Saturday 12 December dawned fresh, cool and dry after a night of rain – ideal conditions for the work of digging and clearing we are currently carrying out on the Green preparatory to planting a hedge next winter along the Green’s boundary with the recently extended housing development of Longfield Crescent. In fact, according to an 1870 map tracked down by the Secretary of the Friends of AMG – which shows open fields where the housing estate is now – we will be rejuvenating part of an old boundary line consisting of hawthorn trees that once ran from the railway line, along what is now the south side of the Green, the south side of Redberry Grove, and on to meet Sydenham Park Road.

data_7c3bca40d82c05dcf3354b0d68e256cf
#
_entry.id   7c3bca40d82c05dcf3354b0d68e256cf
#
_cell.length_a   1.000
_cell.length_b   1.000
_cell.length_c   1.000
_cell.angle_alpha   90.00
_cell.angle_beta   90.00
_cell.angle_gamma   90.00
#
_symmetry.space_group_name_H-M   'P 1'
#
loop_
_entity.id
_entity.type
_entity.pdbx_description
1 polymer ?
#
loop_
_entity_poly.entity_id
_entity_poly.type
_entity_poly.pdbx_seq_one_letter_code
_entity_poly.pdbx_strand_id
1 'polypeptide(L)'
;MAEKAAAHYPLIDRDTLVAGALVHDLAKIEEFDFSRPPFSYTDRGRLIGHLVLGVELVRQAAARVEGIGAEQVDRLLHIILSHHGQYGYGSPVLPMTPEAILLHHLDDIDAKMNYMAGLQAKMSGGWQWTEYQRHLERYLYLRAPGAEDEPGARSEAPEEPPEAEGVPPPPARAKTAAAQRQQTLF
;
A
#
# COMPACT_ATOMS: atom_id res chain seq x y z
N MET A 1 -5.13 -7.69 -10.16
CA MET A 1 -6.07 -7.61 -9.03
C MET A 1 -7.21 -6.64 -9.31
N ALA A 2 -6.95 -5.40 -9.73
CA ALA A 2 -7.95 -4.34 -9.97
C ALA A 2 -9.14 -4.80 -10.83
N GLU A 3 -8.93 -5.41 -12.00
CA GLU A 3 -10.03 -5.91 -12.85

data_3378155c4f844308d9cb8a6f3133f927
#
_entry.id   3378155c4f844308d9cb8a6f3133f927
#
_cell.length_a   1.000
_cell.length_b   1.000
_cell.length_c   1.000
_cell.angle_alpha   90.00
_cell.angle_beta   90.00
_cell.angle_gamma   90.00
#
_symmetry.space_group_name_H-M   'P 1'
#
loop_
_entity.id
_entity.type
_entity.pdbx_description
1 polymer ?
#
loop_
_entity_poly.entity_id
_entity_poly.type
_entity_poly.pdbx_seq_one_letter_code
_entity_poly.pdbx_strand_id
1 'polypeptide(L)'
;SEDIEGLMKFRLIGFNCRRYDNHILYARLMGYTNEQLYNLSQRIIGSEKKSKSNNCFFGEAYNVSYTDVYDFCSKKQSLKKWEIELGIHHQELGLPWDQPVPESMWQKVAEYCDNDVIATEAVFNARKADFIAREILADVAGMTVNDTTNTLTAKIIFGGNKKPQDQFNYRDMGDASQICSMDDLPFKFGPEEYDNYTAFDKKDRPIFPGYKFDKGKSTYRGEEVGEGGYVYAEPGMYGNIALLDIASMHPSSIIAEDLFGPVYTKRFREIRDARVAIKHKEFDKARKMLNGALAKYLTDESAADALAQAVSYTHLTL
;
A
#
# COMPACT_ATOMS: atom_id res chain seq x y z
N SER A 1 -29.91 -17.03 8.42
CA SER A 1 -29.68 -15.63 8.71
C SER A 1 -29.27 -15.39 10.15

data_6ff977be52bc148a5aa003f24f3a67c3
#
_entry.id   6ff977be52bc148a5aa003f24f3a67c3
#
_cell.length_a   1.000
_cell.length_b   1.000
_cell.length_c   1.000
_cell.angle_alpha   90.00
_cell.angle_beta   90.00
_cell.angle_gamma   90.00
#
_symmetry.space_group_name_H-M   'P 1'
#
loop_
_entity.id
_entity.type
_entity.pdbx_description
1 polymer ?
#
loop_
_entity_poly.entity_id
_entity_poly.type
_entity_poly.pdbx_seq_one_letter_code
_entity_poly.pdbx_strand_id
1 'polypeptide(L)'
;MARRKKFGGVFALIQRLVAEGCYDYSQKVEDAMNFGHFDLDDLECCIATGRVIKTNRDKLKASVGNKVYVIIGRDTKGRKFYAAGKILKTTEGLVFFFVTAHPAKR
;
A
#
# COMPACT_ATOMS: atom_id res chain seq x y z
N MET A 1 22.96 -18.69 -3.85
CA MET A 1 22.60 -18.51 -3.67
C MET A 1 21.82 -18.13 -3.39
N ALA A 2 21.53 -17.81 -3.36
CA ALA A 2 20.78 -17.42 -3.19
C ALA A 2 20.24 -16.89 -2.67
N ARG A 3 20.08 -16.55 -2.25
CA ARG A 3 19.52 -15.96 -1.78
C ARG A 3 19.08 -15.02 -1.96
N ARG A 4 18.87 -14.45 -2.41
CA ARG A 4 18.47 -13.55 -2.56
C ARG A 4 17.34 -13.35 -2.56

Some of these trees are still living. We will reduce them in height and insert new hedging plants between and slightly in front of them with the aim of growing a new thick, mixed species hedge. The hedge should provide food (hawthorn, holly and wild privet berries, rosehips, and hazelnuts) and nesting sites for birds as well as sloes which could be foraged for gin-making. But before we can plant, we need to remove an expanse of bricks, rubble, and lumps of cement that have been dumped onto the land over time and are now buried underneath it, shrouded by overlying brambles. Then we need to prepare the ground. On our workday, as we forked energetically into the earth and turned it over, we were conscious of the small lives we were disturbing: the fleshy worms, wood beetles, spiders, slugs, and the acrobatic frogs that would suddenly leap into view. We relocated the latter to a safe spot close to our pond.